Growing up, my sister and I were fed a steady diet of George Bernard Shaw and Rodgers and Hammerstein. One of our favourite musicals of all time is R&H’s South Pacific.

But I am ashamed to confess that I’d never realised the significance of the movie, until today. South Pacific, as many may know, is about an all-American nurse from Little Rock, Arkansas, who falls in love with a French man, and a young Lieutenant from Philadelphia who becomes smitten by a young Polynesian-French girl. The backdrop is World War II and the Allies are holding off the Japanese in the Pacific.

What you may not know, if you’ve not seen the movie in 20 years like me, is that South Pacific had boldly explored the complexities of interracial courtship, which in 1958, must’ve been quite revolutionary.

How much has changed in the 49 years since? Fortunately, quite a lot. Today, multi-ethnic families and interracial relationships are abound, and diversity is celebrated – not in all, but many countries, made even more popular by the Brangelina clan. As such, someone watching the movie for the first time must find it so strange to see “Lootellan” Joseph Cable turning away from the beautiful Liat simply because she is Polynesian, or Nellie Forbush spurning the love of handsome Emile de Becque because he was married to a Polynesian. Feelings of confusion may also be intensified when you hear Lt. Cable sing You’ve Got to Be Carefully Taught, where one is also moved by the same anger the dashing ‘Lootellan’ feels about how children of that era are conditioned to hate and fear people who look different. And then the irony sets in, that the backdrop of this movie is a war that was born of the same demons.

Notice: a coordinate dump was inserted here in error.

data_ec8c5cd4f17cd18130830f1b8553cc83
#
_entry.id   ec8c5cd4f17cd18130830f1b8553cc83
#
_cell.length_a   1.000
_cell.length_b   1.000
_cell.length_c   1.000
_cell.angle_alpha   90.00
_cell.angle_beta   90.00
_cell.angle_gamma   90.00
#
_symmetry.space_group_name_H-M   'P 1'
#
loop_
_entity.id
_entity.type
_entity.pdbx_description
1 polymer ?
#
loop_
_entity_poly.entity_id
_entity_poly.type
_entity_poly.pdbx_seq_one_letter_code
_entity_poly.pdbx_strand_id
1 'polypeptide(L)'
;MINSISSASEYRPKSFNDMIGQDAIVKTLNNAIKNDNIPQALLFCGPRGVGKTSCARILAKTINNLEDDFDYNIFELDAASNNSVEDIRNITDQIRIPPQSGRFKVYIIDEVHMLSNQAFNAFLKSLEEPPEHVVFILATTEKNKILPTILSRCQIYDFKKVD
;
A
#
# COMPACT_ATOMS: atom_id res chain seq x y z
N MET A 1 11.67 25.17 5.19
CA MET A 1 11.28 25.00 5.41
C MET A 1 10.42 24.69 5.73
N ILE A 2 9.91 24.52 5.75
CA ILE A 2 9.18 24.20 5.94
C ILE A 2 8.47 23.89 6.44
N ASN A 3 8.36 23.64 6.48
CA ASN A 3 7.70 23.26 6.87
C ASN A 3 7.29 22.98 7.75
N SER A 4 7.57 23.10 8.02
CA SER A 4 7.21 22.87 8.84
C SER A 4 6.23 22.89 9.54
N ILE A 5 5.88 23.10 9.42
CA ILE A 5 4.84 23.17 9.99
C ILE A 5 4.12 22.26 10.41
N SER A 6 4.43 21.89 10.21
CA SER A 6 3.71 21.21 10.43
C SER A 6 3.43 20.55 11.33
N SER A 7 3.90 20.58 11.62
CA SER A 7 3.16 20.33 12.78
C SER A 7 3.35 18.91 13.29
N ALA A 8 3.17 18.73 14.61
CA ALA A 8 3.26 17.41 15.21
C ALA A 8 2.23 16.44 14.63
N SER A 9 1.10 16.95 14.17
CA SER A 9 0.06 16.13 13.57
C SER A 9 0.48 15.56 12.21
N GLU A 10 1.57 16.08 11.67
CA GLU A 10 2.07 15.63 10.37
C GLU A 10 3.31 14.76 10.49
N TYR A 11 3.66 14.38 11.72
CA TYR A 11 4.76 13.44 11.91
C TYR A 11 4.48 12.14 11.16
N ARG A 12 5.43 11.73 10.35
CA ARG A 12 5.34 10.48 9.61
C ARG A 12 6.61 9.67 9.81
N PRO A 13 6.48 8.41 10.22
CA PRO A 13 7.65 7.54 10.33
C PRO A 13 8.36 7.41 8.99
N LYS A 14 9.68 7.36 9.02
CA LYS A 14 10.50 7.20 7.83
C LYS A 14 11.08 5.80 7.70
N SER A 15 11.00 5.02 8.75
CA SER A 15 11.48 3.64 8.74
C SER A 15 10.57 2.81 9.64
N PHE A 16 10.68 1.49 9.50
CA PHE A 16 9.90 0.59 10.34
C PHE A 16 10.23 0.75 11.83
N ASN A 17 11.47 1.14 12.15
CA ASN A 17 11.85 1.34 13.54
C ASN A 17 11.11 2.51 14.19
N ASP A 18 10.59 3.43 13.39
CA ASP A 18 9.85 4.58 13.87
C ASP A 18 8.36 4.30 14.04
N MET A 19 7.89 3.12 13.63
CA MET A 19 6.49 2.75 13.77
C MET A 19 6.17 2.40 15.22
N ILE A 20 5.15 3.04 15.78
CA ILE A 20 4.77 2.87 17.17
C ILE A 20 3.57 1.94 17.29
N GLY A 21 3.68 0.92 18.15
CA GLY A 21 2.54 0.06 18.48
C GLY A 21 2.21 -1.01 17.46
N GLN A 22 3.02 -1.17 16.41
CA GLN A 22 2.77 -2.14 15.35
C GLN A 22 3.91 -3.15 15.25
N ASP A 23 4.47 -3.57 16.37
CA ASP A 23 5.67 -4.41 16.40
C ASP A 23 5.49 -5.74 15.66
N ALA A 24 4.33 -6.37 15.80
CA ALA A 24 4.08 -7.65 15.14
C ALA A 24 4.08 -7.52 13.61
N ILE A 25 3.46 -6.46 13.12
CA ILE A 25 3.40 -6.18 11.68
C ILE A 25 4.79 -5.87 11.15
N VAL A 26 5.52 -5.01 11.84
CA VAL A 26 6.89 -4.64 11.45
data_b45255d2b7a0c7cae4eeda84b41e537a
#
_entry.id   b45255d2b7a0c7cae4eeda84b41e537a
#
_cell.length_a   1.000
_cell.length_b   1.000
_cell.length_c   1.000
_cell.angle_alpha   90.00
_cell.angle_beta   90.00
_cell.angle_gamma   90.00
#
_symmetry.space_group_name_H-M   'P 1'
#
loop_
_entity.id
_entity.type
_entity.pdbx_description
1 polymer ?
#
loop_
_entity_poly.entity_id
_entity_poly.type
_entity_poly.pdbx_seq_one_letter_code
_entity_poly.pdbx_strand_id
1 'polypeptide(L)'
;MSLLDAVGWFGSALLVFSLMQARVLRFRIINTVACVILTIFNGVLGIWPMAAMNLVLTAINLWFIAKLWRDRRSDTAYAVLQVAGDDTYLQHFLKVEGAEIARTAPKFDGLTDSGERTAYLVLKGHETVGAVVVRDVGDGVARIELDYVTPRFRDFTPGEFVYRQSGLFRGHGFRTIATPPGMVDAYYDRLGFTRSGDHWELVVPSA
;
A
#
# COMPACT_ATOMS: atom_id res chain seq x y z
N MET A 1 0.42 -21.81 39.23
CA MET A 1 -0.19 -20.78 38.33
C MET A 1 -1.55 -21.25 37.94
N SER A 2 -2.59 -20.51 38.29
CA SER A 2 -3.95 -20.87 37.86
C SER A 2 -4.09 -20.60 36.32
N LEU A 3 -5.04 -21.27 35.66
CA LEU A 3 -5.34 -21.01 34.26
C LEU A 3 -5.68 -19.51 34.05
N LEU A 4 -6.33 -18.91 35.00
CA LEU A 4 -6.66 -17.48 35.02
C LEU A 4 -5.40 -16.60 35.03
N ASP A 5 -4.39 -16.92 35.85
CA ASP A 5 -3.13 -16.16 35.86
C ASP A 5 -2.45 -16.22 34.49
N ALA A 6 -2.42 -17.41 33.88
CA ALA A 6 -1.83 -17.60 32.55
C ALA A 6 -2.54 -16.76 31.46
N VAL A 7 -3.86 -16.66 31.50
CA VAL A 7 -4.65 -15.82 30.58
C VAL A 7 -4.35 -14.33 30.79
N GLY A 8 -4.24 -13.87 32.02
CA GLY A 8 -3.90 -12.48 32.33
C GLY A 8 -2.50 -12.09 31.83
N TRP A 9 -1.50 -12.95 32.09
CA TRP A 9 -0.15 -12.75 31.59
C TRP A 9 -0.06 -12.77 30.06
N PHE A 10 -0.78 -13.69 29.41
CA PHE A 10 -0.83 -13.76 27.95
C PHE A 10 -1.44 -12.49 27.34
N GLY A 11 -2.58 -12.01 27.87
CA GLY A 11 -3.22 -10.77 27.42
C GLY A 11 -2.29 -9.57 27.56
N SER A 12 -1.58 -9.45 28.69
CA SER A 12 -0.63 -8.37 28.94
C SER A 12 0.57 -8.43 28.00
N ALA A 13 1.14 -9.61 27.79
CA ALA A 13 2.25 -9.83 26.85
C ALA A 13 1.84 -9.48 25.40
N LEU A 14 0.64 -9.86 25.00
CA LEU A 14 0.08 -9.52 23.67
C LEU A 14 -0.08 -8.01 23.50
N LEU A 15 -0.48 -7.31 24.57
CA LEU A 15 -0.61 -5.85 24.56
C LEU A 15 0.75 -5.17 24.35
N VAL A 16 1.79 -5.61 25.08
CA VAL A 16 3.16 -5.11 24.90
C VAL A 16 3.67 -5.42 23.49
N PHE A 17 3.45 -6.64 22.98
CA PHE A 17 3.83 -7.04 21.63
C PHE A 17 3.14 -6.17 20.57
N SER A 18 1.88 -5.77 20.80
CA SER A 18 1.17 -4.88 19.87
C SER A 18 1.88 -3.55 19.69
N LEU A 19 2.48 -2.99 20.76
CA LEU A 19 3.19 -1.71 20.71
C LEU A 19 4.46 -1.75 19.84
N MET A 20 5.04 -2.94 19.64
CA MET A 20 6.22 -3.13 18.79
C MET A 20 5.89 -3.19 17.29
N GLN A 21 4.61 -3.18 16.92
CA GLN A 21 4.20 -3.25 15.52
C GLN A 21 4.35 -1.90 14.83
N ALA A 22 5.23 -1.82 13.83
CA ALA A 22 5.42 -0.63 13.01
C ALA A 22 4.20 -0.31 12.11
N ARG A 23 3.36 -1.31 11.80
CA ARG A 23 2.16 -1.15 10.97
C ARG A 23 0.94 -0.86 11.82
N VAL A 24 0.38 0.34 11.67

It is both reassuring and alarming to realise that the battle against racism was wrought so long ago (isn’t it inspiring to know that R&H were so far ahead of their time?).While we may now live in a world that by and large celebrates racial and religious diversity in love and family, the road to true acceptance and understanding still stretches long before us. Will it be another 50 years before someone watches a movie, say An Inconvenient Truth, and then wonder, whimsically, how enlightened Al Gore truly is?

I guess I’ll never know.